Can anyone explain me the fine details of the \strut macro. Why is the box \copyied in mathmode but \unhcopyied otherwise?

% latex.ltx, line 484, but identical in plainTeX

The TeXBook states (e.g. page 120) that the unboxing macros unset any glue in the box's outer level, but there is no glue in the \strutbox, is it?

I understand that \strutbox is an actually empty box with a font size dependent height (.7\baselineskip, where \baselineskip is about 1.2x font size) and depth (.3\baselineskip) but zero width:

% latex.ltx, line 2357, inside the `\set@fontsize` macro

I assume it is more efficient to use a box instead of repeatably use \vrule. Also you can use \ht\strutbox and \dp\strutbox to access the height and depth as dimensions. This allows you to write .5\ht\strutbox while .5*.7\baselineskip would require eTeX's \dimexpr or a temporal assignment.

I really like to understand the fine nuances of TeX better.


You can't \unhcopy an hbox in math mode, that's simple! Indeed



! Incompatible list can't be unboxed.
<*> $\unhcopy\strutbox

The command \unhcopy is used outside of math mode because of two facts:

  1. it starts horizontal mode;
  2. it removes one level of boxing, avoiding "too deep" nesting.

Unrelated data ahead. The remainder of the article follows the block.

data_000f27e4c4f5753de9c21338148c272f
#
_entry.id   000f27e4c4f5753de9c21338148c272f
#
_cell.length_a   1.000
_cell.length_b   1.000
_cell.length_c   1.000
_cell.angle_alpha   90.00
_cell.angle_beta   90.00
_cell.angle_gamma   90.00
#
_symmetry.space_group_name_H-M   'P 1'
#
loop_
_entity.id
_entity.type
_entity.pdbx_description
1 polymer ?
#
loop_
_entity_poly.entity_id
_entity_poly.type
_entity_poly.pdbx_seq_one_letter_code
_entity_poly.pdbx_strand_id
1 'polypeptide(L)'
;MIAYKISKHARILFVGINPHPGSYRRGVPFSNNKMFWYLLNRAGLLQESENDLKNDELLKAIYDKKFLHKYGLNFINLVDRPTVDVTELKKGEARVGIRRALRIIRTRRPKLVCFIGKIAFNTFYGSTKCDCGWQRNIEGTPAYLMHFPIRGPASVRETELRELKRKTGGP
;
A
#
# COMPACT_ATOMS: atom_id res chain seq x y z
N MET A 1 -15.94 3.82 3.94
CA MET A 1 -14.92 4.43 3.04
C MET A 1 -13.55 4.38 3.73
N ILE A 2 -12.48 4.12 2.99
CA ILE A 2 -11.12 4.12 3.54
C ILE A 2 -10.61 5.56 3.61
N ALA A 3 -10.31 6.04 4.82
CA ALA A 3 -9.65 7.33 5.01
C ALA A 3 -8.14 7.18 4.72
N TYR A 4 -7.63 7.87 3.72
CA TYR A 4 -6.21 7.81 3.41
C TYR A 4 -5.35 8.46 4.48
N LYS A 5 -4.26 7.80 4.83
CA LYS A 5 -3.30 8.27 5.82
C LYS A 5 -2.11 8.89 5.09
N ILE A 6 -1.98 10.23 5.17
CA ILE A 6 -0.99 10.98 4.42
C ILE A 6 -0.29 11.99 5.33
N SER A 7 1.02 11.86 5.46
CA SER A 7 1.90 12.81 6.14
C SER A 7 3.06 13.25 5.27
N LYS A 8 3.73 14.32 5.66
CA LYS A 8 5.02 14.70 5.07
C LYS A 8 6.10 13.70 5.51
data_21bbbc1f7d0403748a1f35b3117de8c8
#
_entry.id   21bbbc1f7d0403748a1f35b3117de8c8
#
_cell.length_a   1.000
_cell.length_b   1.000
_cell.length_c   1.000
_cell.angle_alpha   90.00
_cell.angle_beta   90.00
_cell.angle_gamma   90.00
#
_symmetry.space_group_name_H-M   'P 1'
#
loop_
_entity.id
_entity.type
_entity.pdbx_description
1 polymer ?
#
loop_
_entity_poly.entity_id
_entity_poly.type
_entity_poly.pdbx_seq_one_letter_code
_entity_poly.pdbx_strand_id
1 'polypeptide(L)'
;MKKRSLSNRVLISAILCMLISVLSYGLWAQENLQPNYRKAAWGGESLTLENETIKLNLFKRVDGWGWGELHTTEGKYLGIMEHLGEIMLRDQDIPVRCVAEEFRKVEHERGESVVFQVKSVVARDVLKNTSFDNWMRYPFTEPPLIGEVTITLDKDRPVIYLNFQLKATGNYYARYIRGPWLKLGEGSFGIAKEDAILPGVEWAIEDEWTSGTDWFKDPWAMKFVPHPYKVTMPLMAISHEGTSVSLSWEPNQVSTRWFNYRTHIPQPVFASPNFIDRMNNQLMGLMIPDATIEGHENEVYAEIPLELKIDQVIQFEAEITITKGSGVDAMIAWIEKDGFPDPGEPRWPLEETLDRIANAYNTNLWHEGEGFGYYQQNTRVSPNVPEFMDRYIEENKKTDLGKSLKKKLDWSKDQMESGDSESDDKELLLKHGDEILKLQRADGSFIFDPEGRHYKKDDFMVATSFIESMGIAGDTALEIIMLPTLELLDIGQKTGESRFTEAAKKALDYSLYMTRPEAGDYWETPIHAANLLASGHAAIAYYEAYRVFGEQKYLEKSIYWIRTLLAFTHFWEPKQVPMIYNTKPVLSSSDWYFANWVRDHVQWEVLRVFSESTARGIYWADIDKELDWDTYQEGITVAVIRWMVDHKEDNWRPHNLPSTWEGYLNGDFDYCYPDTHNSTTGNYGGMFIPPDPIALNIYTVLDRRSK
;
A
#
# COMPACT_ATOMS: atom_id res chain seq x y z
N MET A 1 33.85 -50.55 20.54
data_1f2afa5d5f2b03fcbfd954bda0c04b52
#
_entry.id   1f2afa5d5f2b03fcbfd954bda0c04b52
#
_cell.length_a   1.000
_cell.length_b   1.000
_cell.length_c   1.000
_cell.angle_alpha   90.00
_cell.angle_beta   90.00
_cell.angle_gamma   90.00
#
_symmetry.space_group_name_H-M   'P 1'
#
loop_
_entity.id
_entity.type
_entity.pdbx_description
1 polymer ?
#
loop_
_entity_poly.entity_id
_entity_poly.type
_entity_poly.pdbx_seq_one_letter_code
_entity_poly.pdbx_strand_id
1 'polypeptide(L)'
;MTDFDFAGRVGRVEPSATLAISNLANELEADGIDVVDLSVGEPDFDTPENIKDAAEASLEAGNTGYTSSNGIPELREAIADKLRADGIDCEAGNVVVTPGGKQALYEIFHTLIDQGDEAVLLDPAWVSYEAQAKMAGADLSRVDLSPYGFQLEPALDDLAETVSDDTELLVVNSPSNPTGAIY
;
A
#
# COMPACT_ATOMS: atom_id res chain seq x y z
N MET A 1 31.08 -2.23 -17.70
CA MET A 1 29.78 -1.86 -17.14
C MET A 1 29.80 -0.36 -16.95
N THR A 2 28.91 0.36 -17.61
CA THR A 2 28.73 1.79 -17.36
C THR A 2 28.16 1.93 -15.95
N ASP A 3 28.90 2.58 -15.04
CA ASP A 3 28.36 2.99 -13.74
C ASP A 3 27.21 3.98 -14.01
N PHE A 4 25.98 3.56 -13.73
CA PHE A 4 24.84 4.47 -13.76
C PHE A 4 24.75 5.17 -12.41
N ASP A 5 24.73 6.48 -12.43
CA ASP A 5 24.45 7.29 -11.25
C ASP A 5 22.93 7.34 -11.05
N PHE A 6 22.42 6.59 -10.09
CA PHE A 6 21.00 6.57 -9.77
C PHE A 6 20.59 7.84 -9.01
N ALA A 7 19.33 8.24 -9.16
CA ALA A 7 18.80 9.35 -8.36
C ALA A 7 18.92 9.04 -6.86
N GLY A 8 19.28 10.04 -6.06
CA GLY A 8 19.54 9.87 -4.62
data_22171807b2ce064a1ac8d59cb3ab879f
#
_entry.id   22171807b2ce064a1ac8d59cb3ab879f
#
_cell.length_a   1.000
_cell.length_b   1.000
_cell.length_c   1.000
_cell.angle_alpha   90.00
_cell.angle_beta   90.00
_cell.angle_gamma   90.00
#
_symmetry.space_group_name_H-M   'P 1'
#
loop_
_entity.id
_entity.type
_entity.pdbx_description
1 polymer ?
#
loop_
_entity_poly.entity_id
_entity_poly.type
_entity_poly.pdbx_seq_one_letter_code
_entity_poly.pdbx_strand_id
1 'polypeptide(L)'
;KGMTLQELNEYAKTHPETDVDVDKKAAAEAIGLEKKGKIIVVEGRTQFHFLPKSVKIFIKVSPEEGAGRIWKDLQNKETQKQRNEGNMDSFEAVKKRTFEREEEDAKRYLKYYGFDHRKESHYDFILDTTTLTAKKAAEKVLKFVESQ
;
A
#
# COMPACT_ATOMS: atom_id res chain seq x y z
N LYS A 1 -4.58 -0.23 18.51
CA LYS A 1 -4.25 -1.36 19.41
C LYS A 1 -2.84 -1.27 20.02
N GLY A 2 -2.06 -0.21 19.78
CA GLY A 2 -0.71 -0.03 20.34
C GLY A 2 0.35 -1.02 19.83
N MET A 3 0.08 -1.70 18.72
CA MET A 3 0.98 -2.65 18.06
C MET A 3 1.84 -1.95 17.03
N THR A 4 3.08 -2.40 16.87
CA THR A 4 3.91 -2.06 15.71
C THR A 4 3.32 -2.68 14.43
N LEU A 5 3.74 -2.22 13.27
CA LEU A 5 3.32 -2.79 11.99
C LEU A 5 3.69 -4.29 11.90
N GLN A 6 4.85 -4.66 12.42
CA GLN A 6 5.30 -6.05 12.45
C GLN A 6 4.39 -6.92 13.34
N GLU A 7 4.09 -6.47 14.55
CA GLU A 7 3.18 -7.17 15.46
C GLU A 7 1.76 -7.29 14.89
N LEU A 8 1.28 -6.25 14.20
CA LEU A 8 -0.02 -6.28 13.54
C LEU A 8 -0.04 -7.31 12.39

A similar definition is that of \leavevmode:


where \voidb@x is a box register that should always remain void. The difference between \unhbox and \unhcopy is that the former destroys the contents of the box register, while the latter produces only a copy of it and leaves the register intact.

Among the duties of \fontsize is to provide a convenient \strut; the strut's height and depth are always 7/10 and 3/10 of the baselineskip, which is set by the second argument to \fontsize. So when a command such as \large is executed, also the strut is changed; it will restored when the group ends or another \fontsize command (possibly implicit) is executed.

(For the rest you're right.)


The register \voidb@x can be used to ensure that a box register is void, by saying \setbox\mybox=\box\voidb@x, which destroys the contents of \mybox and is more efficient than the equivalent {\setbox0=\box\mybox}.

  • I see, both things make perfect sense: Unboxing a non-math hbox in mathmode wouldn't be right and removing one unnecessary boxing level is of course more efficient. Nice answer! (As usual, I'm waiting a little bit before accepting it) – Martin Scharrer Jun 28 '11 at 18:07

Your Answer

By clicking “Post Your Answer”, you agree to our terms of service, privacy policy and cookie policy

Not the answer you're looking for? Browse other questions tagged or ask your own question.